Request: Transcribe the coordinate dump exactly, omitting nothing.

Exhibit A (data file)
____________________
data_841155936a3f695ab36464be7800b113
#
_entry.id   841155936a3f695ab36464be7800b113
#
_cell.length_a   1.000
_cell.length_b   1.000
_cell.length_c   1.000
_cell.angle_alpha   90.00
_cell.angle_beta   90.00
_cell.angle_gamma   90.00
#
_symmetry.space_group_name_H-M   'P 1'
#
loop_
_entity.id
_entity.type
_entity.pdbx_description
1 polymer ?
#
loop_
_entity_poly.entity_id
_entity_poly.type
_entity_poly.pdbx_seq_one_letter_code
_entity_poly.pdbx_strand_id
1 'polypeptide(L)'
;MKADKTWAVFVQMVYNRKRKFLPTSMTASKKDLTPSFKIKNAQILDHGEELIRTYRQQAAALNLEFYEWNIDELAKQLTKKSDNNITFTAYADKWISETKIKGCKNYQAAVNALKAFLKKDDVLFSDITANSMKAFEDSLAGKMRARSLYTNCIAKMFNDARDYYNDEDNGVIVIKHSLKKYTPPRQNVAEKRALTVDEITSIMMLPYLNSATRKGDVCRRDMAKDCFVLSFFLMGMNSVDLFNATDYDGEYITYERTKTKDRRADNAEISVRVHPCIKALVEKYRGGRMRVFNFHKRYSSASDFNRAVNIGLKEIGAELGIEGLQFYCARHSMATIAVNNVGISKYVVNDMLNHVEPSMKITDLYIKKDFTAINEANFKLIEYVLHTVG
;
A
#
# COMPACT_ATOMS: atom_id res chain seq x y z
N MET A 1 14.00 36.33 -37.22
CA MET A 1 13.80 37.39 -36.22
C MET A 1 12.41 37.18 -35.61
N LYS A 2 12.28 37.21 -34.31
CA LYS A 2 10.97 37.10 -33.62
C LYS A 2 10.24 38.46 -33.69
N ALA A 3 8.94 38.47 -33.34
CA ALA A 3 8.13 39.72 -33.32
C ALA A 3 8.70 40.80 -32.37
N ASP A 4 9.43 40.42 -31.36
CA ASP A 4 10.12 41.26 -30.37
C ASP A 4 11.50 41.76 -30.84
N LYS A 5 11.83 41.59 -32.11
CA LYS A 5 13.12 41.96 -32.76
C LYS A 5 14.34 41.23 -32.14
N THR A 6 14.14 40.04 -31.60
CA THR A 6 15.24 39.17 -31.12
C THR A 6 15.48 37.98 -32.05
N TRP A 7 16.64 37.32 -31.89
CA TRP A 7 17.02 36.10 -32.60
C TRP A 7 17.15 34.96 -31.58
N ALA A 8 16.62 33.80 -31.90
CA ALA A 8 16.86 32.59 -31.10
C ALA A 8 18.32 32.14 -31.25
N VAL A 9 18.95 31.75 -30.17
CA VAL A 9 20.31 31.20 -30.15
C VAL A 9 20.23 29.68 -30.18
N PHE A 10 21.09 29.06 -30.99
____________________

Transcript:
data_841155936a3f695ab36464be7800b113
#
_entry.id   841155936a3f695ab36464be7800b113
#
_cell.length_a   1.000
_cell.length_b   1.000
_cell.length_c   1.000
_cell.angle_alpha   90.00
_cell.angle_beta   90.00
_cell.angle_gamma   90.00
#
_symmetry.space_group_name_H-M   'P 1'
#
loop_
_entity.id
_entity.type
_entity.pdbx_description
1 polymer ?
#
loop_
_entity_poly.entity_id
_entity_poly.type
_entity_poly.pdbx_seq_one_letter_code
_entity_poly.pdbx_strand_id
1 'polypeptide(L)'
;MKADKTWAVFVQMVYNRKRKFLPTSMTASKKDLTPSFKIKNAQILDHGEELIRTYRQQAAALNLEFYEWNIDELAKQLTKKSDNNITFTAYADKWISETKIKGCKNYQAAVNALKAFLKKDDVLFSDITANSMKAFEDSLAGKMRARSLYTNCIAKMFNDARDYYNDEDNGVIVIKHSLKKYTPPRQNVAEKRALTVDEITSIMMLPYLNSATRKGDVCRRDMAKDCFVLSFFLMGMNSVDLFNATDYDGEYITYERTKTKDRRADNAEISVRVHPCIKALVEKYRGGRMRVFNFHKRYSSASDFNRAVNIGLKEIGAELGIEGLQFYCARHSMATIAVNNVGISKYVVNDMLNHVEPSMKITDLYIKKDFTAINEANFKLIEYVLHTVG
;
A
#
# COMPACT_ATOMS: atom_id res chain seq x y z
N MET A 1 14.00 36.33 -37.22
CA MET A 1 13.80 37.39 -36.22
C MET A 1 12.41 37.18 -35.61
N LYS A 2 12.28 37.21 -34.31
CA LYS A 2 10.97 37.10 -33.62
C LYS A 2 10.24 38.46 -33.69
N ALA A 3 8.94 38.47 -33.34
CA ALA A 3 8.13 39.72 -33.32
C ALA A 3 8.70 40.80 -32.37
N ASP A 4 9.43 40.42 -31.36
CA ASP A 4 10.12 41.26 -30.37
C ASP A 4 11.50 41.76 -30.84
N LYS A 5 11.83 41.59 -32.11
CA LYS A 5 13.12 41.96 -32.76
C LYS A 5 14.34 41.23 -32.14
N THR A 6 14.14 40.04 -31.60
CA THR A 6 15.24 39.17 -31.12
C THR A 6 15.48 37.98 -32.05
N TRP A 7 16.64 37.32 -31.89
CA TRP A 7 17.02 36.10 -32.60
C TRP A 7 17.15 34.96 -31.58
N ALA A 8 16.62 33.80 -31.90
CA ALA A 8 16.86 32.59 -31.10
C ALA A 8 18.32 32.14 -31.25
N VAL A 9 18.95 31.75 -30.17
CA VAL A 9 20.31 31.20 -30.15
C VAL A 9 20.23 29.68 -30.18
N PHE A 10 21.09 29.06 -30.99